Walde was prepared to ship these items to Fall River, but the board agreed that they were too precious to risk shipping. As an organization with little funding, there wasn’t much hope of retrieving these items.

Then, Alex Silva, one of their volunteer board members, stepped up.

On Aug. 31,  after flying to Montana, he drove to Neilburg. That evening and the next day, Silva and Walde carefully packed the priceless articles once used by Dr. Fiske. Then Silva set off on the 36-hour drive back to Fall River.

Among the items packed carefully in his rented car were two medical scales; a mortar and pestle; daguerreotypes (glass photos); books, many of which had Dr. Fiske’s name stamped or written in them; a portrait that is believed to be a likeness of Anna Robinson Fiske’s father; and various other items.

These items will find a permanent home in the Fiske House in Fall River. The PSFR now owns the Fiske House and has begun the restoration process. They bought the property in 2018 so they could keep the property from degrading further and one day open a museum.

They hope to restore the property to its former appearance while accommodating the seven apartments it holds. The first project was to add appropriate heating and air conditioning in the building so there would be better energy efficiency and there would be no air conditioners hanging out of the windows.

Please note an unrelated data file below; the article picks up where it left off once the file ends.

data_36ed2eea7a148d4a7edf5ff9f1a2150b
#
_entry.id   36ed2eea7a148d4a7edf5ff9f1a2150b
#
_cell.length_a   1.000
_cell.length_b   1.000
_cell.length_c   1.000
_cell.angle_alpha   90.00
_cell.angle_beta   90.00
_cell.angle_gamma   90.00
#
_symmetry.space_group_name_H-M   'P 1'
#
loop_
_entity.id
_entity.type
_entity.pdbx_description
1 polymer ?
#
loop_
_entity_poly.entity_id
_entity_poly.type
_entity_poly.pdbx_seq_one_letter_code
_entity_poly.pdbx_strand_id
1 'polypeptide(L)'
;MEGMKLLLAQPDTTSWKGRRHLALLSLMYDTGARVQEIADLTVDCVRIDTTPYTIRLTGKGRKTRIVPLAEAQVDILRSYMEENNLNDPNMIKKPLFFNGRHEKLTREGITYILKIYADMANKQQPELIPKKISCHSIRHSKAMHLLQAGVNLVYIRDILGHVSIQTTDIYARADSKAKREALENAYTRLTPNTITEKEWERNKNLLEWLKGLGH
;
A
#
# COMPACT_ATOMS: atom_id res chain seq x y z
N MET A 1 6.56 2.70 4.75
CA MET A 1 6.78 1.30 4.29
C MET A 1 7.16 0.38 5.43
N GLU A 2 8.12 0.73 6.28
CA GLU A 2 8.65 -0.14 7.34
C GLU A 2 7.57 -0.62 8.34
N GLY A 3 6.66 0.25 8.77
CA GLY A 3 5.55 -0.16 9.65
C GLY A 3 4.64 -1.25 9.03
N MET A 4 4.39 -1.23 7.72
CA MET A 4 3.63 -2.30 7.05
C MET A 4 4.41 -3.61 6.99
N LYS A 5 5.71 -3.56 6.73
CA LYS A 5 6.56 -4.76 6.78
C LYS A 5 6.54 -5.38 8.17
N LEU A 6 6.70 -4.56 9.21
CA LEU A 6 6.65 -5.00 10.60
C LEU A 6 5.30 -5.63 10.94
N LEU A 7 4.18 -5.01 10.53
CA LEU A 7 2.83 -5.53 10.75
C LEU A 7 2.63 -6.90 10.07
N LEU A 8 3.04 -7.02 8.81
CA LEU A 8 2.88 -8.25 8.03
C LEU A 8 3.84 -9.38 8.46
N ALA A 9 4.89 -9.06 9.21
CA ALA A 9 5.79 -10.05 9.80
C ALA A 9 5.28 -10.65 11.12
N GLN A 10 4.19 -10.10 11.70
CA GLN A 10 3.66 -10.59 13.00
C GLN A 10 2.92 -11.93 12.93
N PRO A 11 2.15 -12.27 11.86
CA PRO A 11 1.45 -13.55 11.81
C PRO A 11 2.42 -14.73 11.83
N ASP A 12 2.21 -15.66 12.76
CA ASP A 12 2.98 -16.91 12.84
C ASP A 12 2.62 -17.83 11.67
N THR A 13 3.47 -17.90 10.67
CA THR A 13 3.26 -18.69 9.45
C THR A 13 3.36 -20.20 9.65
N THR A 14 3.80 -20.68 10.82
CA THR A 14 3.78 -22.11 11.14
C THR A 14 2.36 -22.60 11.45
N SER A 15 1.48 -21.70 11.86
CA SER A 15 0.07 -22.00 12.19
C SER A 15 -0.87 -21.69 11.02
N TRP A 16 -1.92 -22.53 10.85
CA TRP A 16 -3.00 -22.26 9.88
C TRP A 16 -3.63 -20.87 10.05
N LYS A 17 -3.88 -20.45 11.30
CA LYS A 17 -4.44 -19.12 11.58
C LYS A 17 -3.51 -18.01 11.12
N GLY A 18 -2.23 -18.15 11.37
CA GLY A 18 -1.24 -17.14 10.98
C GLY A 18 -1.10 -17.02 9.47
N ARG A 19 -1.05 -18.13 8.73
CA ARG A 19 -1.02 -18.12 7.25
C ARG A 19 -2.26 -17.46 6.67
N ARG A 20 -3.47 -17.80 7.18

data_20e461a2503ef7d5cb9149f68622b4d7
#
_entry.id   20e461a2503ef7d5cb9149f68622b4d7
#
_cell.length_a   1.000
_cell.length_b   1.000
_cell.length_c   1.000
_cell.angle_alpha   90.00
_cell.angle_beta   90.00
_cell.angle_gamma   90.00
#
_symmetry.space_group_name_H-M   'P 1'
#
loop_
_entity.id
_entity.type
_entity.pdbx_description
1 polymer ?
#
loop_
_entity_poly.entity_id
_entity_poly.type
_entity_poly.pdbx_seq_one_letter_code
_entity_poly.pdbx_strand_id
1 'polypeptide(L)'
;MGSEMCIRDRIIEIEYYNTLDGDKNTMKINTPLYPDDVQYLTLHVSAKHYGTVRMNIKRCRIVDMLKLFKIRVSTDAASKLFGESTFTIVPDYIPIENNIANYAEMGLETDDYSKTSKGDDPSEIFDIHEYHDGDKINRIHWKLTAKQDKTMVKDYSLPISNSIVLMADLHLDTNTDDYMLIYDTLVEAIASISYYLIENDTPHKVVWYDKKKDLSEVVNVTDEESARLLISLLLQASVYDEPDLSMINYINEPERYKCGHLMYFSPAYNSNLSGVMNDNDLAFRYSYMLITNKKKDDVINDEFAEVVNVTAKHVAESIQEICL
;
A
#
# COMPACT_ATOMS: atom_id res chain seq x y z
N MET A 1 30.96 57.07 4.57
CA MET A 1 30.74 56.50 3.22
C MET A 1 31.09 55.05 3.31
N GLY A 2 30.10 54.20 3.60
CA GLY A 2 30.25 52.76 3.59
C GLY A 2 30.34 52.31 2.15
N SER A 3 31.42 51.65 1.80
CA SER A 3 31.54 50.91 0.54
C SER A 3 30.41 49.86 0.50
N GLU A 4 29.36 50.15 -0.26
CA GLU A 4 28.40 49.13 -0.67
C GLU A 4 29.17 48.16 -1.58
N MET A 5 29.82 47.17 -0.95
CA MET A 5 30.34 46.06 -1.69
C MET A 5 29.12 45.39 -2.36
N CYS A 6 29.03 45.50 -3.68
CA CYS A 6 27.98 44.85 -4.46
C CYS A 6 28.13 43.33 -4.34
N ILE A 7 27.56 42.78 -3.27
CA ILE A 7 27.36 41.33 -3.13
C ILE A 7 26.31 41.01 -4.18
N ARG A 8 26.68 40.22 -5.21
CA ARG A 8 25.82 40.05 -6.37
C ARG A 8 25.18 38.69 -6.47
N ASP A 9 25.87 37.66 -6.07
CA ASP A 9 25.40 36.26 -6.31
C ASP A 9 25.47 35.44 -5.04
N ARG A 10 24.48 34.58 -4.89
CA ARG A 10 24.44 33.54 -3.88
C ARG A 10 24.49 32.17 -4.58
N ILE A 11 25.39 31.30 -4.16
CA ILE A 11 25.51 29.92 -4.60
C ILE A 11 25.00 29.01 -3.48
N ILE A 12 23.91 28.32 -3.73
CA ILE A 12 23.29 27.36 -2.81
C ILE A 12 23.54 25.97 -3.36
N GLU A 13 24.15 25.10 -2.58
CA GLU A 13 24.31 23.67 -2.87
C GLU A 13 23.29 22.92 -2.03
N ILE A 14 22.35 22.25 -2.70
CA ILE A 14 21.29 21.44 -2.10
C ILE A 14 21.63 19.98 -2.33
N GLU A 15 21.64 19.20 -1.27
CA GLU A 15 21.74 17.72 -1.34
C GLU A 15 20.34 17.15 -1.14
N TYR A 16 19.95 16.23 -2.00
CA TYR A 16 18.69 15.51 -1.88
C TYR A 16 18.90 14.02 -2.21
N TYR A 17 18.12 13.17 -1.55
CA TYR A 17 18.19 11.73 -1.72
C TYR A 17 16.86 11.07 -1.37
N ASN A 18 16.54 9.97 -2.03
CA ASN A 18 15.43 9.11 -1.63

Next, the front portico was restored and all the front windows were replaced along with historical working shutters. Then the roof was redone to look as much as possible like the original roof, or at least how it might have looked originally.

They are doing all of this respecting the historical character of the home. The basement has been reserved for the museum and now the museum has several items that were in the home when Dr. Fiske and his family lived there and were active in promoting abolition and hiding freedom seekers.

With people like Bob Walde, Alex Silva and board members and volunteers of various historical societies, museums and others, items that tell us about history will continue to be found and placed where they should be.

So, if you have the opportunity to clear out a relative’s home, be aware of the items in that home and what they might mean. You may find gems that are priceless in telling our history.